Mystery of cleaner who 'cashed in' on Reebok
A CROAT woman suspected in the US of using insider information to gain millions on the Adidas-Reebok deal said she has never bought any stock and has no clue about how the stock exchange functions.
Croatian media suggested yesterday that 63-year old Sonja Anticevic, a retired tailor who sometimes works as a cleaning lady to supplement her monthly pension of 1,600 kuna (?219), could be a victim of stolen identity.
Briefly appearing at the doorstep of her apartment in a working-class suburb of the southern city of Omis on Sunday, Ms Anticevic, wearing a plain, sleeveless black cotton dress, told The Associated Press she "never bought a stock and I have no idea how that works".
"Leave me alone, please, I'm in shock," she said before closing the doors. She refused to comment further.
The 'Jutarnji list' daily reported yesterday that Ms Anticevic's 25-year-old nephew is a broker in New York and that she keeps contact with him. It was unclear if the nephew played any role in the trading and if he did, if he did so with her approval.
The US Securities and Exchange Commission said last Friday that it froze Ms Anticevic's accounts, saying she netted ?1.6m in well-timed trades of Reebok International Ltd.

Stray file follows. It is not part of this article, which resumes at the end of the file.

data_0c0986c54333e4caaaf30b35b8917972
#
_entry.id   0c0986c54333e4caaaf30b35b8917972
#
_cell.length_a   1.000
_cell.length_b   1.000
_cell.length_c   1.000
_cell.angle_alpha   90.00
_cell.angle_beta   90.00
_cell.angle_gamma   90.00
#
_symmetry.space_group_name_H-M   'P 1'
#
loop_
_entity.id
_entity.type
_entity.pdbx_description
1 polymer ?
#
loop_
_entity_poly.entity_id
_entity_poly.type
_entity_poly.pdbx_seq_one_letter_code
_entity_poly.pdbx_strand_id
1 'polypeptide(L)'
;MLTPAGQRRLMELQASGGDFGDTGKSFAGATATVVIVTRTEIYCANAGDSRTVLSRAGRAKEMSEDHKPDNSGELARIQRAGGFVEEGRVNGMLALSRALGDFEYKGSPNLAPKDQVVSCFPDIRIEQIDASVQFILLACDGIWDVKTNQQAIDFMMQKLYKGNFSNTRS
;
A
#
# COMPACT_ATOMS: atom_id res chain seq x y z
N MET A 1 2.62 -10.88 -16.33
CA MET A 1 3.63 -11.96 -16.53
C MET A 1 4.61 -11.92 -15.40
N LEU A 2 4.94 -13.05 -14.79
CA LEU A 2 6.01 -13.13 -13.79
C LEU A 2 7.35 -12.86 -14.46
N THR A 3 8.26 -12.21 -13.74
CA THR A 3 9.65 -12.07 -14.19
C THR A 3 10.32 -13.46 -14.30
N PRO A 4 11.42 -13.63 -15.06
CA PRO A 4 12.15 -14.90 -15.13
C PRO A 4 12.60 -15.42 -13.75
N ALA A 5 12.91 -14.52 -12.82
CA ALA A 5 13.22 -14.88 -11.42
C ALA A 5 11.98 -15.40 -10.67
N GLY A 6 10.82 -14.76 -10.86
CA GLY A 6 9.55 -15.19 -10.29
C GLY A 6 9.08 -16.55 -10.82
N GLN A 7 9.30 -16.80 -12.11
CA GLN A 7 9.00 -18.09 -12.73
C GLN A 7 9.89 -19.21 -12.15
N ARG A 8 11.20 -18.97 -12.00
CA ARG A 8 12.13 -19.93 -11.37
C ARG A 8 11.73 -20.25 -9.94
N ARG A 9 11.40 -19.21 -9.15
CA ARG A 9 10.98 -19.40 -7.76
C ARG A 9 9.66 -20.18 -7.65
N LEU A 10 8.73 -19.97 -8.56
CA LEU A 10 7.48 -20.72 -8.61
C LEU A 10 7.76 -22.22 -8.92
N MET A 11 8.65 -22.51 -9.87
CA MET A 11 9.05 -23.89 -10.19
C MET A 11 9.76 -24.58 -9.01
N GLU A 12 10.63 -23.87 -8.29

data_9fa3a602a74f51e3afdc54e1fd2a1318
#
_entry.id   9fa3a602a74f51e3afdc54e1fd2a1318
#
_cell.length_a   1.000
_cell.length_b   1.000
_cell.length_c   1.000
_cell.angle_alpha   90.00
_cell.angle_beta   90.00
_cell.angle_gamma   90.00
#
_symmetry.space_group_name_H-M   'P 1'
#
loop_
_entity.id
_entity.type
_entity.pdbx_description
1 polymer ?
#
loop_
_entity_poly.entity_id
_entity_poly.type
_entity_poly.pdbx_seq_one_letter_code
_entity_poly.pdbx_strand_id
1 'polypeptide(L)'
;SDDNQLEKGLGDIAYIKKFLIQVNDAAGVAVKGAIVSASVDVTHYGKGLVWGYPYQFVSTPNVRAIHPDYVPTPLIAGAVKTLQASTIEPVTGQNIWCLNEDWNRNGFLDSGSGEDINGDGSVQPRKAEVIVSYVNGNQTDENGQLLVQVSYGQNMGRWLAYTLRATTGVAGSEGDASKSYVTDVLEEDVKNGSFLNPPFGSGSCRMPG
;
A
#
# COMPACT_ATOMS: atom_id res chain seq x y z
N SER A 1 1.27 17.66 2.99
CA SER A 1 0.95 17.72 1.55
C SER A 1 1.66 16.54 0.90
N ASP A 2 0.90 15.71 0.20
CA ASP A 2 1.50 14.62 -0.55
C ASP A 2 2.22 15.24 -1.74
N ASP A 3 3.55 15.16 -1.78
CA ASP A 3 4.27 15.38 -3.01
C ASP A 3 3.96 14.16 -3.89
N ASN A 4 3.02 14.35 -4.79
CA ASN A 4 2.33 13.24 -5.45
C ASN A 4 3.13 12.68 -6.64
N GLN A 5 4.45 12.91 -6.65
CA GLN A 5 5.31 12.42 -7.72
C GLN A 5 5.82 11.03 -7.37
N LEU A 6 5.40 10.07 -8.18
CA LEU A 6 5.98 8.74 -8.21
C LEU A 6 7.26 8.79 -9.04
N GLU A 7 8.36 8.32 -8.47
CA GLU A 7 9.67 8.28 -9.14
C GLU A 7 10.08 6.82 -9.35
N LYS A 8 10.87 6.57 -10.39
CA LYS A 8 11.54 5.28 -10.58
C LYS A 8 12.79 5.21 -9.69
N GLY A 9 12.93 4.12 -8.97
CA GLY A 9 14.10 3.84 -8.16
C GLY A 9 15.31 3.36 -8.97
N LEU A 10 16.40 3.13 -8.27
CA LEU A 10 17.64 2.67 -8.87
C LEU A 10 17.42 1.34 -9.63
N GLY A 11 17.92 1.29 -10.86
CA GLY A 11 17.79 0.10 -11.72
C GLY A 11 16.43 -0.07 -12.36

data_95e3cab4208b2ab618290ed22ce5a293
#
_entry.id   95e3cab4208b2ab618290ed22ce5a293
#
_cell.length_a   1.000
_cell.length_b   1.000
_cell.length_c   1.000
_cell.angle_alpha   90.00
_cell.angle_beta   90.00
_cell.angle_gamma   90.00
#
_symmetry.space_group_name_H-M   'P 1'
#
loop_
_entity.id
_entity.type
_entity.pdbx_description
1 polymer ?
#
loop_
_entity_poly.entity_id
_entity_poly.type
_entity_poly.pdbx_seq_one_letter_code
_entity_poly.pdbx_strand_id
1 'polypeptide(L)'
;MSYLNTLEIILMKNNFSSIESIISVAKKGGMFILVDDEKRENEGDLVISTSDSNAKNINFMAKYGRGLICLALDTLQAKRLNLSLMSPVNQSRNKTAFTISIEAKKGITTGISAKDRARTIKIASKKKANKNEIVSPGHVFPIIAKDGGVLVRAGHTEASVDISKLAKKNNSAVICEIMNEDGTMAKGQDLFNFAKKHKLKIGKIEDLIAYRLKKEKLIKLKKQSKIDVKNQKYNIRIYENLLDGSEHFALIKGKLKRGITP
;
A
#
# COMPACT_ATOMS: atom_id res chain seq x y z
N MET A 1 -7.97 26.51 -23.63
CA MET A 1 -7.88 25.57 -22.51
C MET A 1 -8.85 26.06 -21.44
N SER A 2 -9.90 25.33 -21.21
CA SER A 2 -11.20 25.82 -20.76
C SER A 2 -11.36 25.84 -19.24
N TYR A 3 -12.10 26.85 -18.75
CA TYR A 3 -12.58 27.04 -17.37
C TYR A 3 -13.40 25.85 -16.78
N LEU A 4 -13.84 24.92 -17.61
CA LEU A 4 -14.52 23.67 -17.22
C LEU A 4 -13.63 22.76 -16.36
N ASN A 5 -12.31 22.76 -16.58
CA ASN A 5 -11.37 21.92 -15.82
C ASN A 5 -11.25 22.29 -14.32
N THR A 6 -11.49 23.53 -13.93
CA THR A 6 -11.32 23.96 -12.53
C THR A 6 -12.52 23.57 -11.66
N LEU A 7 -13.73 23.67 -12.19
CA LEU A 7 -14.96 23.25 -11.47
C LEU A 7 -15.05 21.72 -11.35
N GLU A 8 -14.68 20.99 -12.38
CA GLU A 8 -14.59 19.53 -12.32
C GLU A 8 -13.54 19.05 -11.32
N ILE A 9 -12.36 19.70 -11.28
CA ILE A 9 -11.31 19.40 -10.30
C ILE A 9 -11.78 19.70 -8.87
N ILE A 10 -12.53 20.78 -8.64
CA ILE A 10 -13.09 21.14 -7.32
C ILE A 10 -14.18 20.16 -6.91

The SEC said Anticevic allegedly purchased US$130,000 (?105,00) worth of call contracts - options to purchase Reebok stock at a set price.
When Reebok shares rose after its ?3.1bn acquisition by Adidas-Salomon AG was announced last Wednesday, Ms Anticevic exercised the option, buying Reebok shares at the lower price, then reselling them at the higher market price for a profit of US$2m (?1.6m).
The SEC said the timing was enough to raise suspicions and led to the freezing of Anticevic's assets while the SEC investigates further.
Croatian police said yesterday they have not received any request from the US regarding the case.
The reports immediately made Anticevic a front-page topic in Croatian media, which was puzzled over how she possibly could have struck such a deal. There was also speculation that her name and account, with or without her knowledge, were used for someone else's trading.
Her neighbours in Omis, a city of 15,500 residents, said she retired a few years ago after working all her life in a local underwear factory.